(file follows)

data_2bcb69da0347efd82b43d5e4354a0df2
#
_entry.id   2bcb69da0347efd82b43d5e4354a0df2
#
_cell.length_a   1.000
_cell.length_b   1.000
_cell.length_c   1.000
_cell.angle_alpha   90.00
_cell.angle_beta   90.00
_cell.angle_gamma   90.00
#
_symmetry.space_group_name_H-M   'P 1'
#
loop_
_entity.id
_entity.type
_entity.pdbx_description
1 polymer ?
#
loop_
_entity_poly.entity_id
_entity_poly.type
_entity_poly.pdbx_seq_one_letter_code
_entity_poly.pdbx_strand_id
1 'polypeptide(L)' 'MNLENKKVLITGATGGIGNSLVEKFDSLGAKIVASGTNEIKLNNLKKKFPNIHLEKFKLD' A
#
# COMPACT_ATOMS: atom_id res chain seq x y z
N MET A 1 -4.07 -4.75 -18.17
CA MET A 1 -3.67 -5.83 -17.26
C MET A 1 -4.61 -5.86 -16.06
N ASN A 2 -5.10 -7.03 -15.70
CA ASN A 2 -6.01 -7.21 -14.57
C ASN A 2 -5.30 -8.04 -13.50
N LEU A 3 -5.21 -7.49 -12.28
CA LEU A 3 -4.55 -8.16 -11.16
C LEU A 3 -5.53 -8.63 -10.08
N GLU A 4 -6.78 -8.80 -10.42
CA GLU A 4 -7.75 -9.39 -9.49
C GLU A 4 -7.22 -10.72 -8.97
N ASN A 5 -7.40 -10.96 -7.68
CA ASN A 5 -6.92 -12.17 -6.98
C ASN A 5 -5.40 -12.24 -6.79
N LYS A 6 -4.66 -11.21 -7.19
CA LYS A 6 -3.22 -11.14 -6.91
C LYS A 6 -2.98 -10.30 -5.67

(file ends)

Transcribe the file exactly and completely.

data_2bcb69da0347efd82b43d5e4354a0df2
#
_entry.id   2bcb69da0347efd82b43d5e4354a0df2
#
_cell.length_a   1.000
_cell.length_b   1.000
_cell.length_c   1.000
_cell.angle_alpha   90.00
_cell.angle_beta   90.00
_cell.angle_gamma   90.00
#
_symmetry.space_group_name_H-M   'P 1'
#
loop_
_entity.id
_entity.type
_entity.pdbx_description
1 polymer ?
#
loop_
_entity_poly.entity_id
_entity_poly.type
_entity_poly.pdbx_seq_one_letter_code
_entity_poly.pdbx_strand_id
1 'polypeptide(L)' 'MNLENKKVLITGATGGIGNSLVEKFDSLGAKIVASGTNEIKLNNLKKKFPNIHLEKFKLD' A
#
# COMPACT_ATOMS: atom_id res chain seq x y z
N MET A 1 -4.07 -4.75 -18.17
CA MET A 1 -3.67 -5.83 -17.26
C MET A 1 -4.61 -5.86 -16.06
N ASN A 2 -5.10 -7.03 -15.70
CA ASN A 2 -6.01 -7.21 -14.57
C ASN A 2 -5.30 -8.04 -13.50
N LEU A 3 -5.21 -7.49 -12.28
CA LEU A 3 -4.55 -8.16 -11.16
C LEU A 3 -5.53 -8.63 -10.08
N GLU A 4 -6.78 -8.80 -10.42
CA GLU A 4 -7.75 -9.39 -9.49
C GLU A 4 -7.22 -10.72 -8.97
N ASN A 5 -7.40 -10.96 -7.68
CA ASN A 5 -6.92 -12.17 -6.98
C ASN A 5 -5.40 -12.24 -6.79
N LYS A 6 -4.66 -11.21 -7.19
CA LYS A 6 -3.22 -11.14 -6.91
C LYS A 6 -2.98 -10.30 -5.67